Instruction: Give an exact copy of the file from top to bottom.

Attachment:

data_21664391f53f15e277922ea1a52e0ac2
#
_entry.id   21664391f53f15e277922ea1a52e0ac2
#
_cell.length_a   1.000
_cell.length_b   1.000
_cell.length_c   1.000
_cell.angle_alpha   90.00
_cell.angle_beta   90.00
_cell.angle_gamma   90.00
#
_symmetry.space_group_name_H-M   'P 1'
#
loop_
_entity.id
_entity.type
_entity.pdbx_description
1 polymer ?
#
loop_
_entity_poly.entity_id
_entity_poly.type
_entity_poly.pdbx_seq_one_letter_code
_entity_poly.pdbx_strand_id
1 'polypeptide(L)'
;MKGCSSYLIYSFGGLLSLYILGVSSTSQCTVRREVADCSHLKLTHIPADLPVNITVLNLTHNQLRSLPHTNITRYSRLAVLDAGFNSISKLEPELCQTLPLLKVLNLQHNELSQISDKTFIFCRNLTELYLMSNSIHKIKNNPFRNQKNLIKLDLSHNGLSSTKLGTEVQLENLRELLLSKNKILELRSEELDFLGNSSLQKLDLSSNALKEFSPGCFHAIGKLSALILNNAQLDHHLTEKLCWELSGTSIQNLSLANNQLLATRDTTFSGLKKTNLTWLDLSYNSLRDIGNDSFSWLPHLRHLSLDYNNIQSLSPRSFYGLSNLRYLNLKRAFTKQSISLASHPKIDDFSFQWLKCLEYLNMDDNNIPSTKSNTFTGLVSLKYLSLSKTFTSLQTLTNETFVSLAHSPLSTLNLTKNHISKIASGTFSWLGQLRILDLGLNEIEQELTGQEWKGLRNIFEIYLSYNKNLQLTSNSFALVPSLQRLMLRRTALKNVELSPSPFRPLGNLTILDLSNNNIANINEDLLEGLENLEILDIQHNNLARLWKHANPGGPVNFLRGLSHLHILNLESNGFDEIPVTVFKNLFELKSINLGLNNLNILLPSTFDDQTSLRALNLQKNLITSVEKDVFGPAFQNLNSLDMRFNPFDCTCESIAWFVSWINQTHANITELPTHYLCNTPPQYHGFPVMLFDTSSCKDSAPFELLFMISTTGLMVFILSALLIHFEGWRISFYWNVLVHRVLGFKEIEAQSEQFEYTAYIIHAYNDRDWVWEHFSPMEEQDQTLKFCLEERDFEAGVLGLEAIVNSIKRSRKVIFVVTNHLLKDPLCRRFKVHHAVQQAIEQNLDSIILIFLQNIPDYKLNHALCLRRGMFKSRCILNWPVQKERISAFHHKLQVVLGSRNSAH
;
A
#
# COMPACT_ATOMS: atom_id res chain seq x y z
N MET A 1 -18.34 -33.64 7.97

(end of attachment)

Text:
data_21664391f53f15e277922ea1a52e0ac2
#
_entry.id   21664391f53f15e277922ea1a52e0ac2
#
_cell.length_a   1.000
_cell.length_b   1.000
_cell.length_c   1.000
_cell.angle_alpha   90.00
_cell.angle_beta   90.00
_cell.angle_gamma   90.00
#
_symmetry.space_group_name_H-M   'P 1'
#
loop_
_entity.id
_entity.type
_entity.pdbx_description
1 polymer ?
#
loop_
_entity_poly.entity_id
_entity_poly.type
_entity_poly.pdbx_seq_one_letter_code
_entity_poly.pdbx_strand_id
1 'polypeptide(L)'
;MKGCSSYLIYSFGGLLSLYILGVSSTSQCTVRREVADCSHLKLTHIPADLPVNITVLNLTHNQLRSLPHTNITRYSRLAVLDAGFNSISKLEPELCQTLPLLKVLNLQHNELSQISDKTFIFCRNLTELYLMSNSIHKIKNNPFRNQKNLIKLDLSHNGLSSTKLGTEVQLENLRELLLSKNKILELRSEELDFLGNSSLQKLDLSSNALKEFSPGCFHAIGKLSALILNNAQLDHHLTEKLCWELSGTSIQNLSLANNQLLATRDTTFSGLKKTNLTWLDLSYNSLRDIGNDSFSWLPHLRHLSLDYNNIQSLSPRSFYGLSNLRYLNLKRAFTKQSISLASHPKIDDFSFQWLKCLEYLNMDDNNIPSTKSNTFTGLVSLKYLSLSKTFTSLQTLTNETFVSLAHSPLSTLNLTKNHISKIASGTFSWLGQLRILDLGLNEIEQELTGQEWKGLRNIFEIYLSYNKNLQLTSNSFALVPSLQRLMLRRTALKNVELSPSPFRPLGNLTILDLSNNNIANINEDLLEGLENLEILDIQHNNLARLWKHANPGGPVNFLRGLSHLHILNLESNGFDEIPVTVFKNLFELKSINLGLNNLNILLPSTFDDQTSLRALNLQKNLITSVEKDVFGPAFQNLNSLDMRFNPFDCTCESIAWFVSWINQTHANITELPTHYLCNTPPQYHGFPVMLFDTSSCKDSAPFELLFMISTTGLMVFILSALLIHFEGWRISFYWNVLVHRVLGFKEIEAQSEQFEYTAYIIHAYNDRDWVWEHFSPMEEQDQTLKFCLEERDFEAGVLGLEAIVNSIKRSRKVIFVVTNHLLKDPLCRRFKVHHAVQQAIEQNLDSIILIFLQNIPDYKLNHALCLRRGMFKSRCILNWPVQKERISAFHHKLQVVLGSRNSAH
;
A
#
# COMPACT_ATOMS: atom_id res chain seq x y z
N MET A 1 -18.34 -33.64 7.97